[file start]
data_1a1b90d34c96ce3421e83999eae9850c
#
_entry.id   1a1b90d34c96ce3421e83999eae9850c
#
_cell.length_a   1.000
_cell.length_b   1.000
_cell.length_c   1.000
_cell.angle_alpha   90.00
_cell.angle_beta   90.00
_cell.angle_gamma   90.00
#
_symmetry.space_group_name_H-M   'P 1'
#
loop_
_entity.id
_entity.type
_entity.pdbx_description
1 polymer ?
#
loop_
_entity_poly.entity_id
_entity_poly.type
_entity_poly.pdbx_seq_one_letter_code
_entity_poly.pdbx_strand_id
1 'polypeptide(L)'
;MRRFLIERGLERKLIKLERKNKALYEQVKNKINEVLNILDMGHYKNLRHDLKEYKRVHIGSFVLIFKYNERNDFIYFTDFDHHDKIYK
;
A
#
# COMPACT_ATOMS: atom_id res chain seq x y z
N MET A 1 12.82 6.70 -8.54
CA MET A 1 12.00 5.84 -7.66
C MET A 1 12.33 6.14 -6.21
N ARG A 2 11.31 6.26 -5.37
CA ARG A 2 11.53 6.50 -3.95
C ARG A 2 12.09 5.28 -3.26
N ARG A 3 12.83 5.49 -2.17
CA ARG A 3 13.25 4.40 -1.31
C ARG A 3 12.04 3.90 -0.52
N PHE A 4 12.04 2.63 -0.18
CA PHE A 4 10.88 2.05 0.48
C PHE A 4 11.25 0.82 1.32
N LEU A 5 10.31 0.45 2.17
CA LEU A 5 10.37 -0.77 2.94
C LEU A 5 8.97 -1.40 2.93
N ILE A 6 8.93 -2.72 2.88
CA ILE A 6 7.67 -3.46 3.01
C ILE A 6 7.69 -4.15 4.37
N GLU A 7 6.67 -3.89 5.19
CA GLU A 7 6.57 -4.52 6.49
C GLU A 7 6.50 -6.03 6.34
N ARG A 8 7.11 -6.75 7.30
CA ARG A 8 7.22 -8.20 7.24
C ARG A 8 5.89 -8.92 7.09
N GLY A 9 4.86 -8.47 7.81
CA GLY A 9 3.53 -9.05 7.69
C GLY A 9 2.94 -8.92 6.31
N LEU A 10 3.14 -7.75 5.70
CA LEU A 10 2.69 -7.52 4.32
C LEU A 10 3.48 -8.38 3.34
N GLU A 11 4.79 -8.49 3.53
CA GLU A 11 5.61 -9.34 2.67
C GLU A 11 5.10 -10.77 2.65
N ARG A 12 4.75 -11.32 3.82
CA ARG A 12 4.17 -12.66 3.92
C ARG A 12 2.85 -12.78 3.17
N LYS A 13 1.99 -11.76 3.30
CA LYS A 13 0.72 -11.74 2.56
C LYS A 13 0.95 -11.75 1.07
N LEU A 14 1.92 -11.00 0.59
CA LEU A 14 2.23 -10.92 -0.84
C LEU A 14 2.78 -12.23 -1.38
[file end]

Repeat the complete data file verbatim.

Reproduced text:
data_1a1b90d34c96ce3421e83999eae9850c
#
_entry.id   1a1b90d34c96ce3421e83999eae9850c
#
_cell.length_a   1.000
_cell.length_b   1.000
_cell.length_c   1.000
_cell.angle_alpha   90.00
_cell.angle_beta   90.00
_cell.angle_gamma   90.00
#
_symmetry.space_group_name_H-M   'P 1'
#
loop_
_entity.id
_entity.type
_entity.pdbx_description
1 polymer ?
#
loop_
_entity_poly.entity_id
_entity_poly.type
_entity_poly.pdbx_seq_one_letter_code
_entity_poly.pdbx_strand_id
1 'polypeptide(L)'
;MRRFLIERGLERKLIKLERKNKALYEQVKNKINEVLNILDMGHYKNLRHDLKEYKRVHIGSFVLIFKYNERNDFIYFTDFDHHDKIYK
;
A
#
# COMPACT_ATOMS: atom_id res chain seq x y z
N MET A 1 12.82 6.70 -8.54
CA MET A 1 12.00 5.84 -7.66
C MET A 1 12.33 6.14 -6.21
N ARG A 2 11.31 6.26 -5.37
CA ARG A 2 11.53 6.50 -3.95
C ARG A 2 12.09 5.28 -3.26
N ARG A 3 12.83 5.49 -2.17
CA ARG A 3 13.25 4.40 -1.31
C ARG A 3 12.04 3.90 -0.52
N PHE A 4 12.04 2.63 -0.18
CA PHE A 4 10.88 2.05 0.48
C PHE A 4 11.25 0.82 1.32
N LEU A 5 10.31 0.45 2.17
CA LEU A 5 10.37 -0.77 2.94
C LEU A 5 8.97 -1.40 2.93
N ILE A 6 8.93 -2.72 2.88
CA ILE A 6 7.67 -3.46 3.01
C ILE A 6 7.69 -4.15 4.37
N GLU A 7 6.67 -3.89 5.19
CA GLU A 7 6.57 -4.52 6.49
C GLU A 7 6.50 -6.03 6.34
N ARG A 8 7.11 -6.75 7.30
CA ARG A 8 7.22 -8.20 7.24
C ARG A 8 5.89 -8.92 7.09
N GLY A 9 4.86 -8.47 7.81
CA GLY A 9 3.53 -9.05 7.69
C GLY A 9 2.94 -8.92 6.31
N LEU A 10 3.14 -7.75 5.70
CA LEU A 10 2.69 -7.52 4.32
C LEU A 10 3.48 -8.38 3.34
N GLU A 11 4.79 -8.49 3.53
CA GLU A 11 5.61 -9.34 2.67
C GLU A 11 5.10 -10.77 2.65
N ARG A 12 4.75 -11.32 3.82
CA ARG A 12 4.17 -12.66 3.92
C ARG A 12 2.85 -12.78 3.17
N LYS A 13 1.99 -11.76 3.30
CA LYS A 13 0.72 -11.74 2.56
C LYS A 13 0.95 -11.75 1.07
N LEU A 14 1.92 -11.00 0.59
CA LEU A 14 2.23 -10.92 -0.84
C LEU A 14 2.78 -12.23 -1.38